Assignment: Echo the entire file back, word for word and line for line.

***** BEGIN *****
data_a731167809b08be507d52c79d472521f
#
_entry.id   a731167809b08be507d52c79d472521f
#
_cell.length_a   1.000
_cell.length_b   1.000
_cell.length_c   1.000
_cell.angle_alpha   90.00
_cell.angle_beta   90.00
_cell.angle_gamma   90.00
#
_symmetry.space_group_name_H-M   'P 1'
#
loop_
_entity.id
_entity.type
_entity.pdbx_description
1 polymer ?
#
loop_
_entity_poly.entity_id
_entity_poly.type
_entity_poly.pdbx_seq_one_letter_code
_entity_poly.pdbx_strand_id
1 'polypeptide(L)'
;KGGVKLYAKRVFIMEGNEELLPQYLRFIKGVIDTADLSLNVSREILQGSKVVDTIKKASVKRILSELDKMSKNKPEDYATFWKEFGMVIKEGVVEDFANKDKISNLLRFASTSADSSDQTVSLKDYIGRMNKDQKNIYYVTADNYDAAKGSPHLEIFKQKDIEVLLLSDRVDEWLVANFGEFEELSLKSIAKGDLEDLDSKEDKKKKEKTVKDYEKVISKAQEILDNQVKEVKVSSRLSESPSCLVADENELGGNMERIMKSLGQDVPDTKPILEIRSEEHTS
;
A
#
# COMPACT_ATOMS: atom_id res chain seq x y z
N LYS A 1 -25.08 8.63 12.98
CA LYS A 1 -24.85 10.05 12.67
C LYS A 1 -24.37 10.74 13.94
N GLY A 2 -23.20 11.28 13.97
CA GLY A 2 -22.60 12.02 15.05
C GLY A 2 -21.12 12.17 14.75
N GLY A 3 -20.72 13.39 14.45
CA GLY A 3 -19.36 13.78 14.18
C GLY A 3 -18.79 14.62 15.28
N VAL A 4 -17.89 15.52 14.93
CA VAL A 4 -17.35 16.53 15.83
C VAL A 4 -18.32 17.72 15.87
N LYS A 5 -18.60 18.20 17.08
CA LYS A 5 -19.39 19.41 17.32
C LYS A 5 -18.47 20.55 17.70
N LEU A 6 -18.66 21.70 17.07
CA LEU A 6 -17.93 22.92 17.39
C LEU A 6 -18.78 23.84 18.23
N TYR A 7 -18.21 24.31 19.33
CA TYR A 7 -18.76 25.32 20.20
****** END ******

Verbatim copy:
data_a731167809b08be507d52c79d472521f
#
_entry.id   a731167809b08be507d52c79d472521f
#
_cell.length_a   1.000
_cell.length_b   1.000
_cell.length_c   1.000
_cell.angle_alpha   90.00
_cell.angle_beta   90.00
_cell.angle_gamma   90.00
#
_symmetry.space_group_name_H-M   'P 1'
#
loop_
_entity.id
_entity.type
_entity.pdbx_description
1 polymer ?
#
loop_
_entity_poly.entity_id
_entity_poly.type
_entity_poly.pdbx_seq_one_letter_code
_entity_poly.pdbx_strand_id
1 'polypeptide(L)'
;KGGVKLYAKRVFIMEGNEELLPQYLRFIKGVIDTADLSLNVSREILQGSKVVDTIKKASVKRILSELDKMSKNKPEDYATFWKEFGMVIKEGVVEDFANKDKISNLLRFASTSADSSDQTVSLKDYIGRMNKDQKNIYYVTADNYDAAKGSPHLEIFKQKDIEVLLLSDRVDEWLVANFGEFEELSLKSIAKGDLEDLDSKEDKKKKEKTVKDYEKVISKAQEILDNQVKEVKVSSRLSESPSCLVADENELGGNMERIMKSLGQDVPDTKPILEIRSEEHTS
;
A
#
# COMPACT_ATOMS: atom_id res chain seq x y z
N LYS A 1 -25.08 8.63 12.98
CA LYS A 1 -24.85 10.05 12.67
C LYS A 1 -24.37 10.74 13.94
N GLY A 2 -23.20 11.28 13.97
CA GLY A 2 -22.60 12.02 15.05
C GLY A 2 -21.12 12.17 14.75
N GLY A 3 -20.72 13.39 14.45
CA GLY A 3 -19.36 13.78 14.18
C GLY A 3 -18.79 14.62 15.28
N VAL A 4 -17.89 15.52 14.93
CA VAL A 4 -17.35 16.53 15.83
C VAL A 4 -18.32 17.72 15.87
N LYS A 5 -18.60 18.20 17.08
CA LYS A 5 -19.39 19.41 17.32
C LYS A 5 -18.47 20.55 17.70
N LEU A 6 -18.66 21.70 17.07
CA LEU A 6 -17.93 22.92 17.39
C LEU A 6 -18.78 23.84 18.23
N TYR A 7 -18.21 24.31 19.33
CA TYR A 7 -18.76 25.32 20.20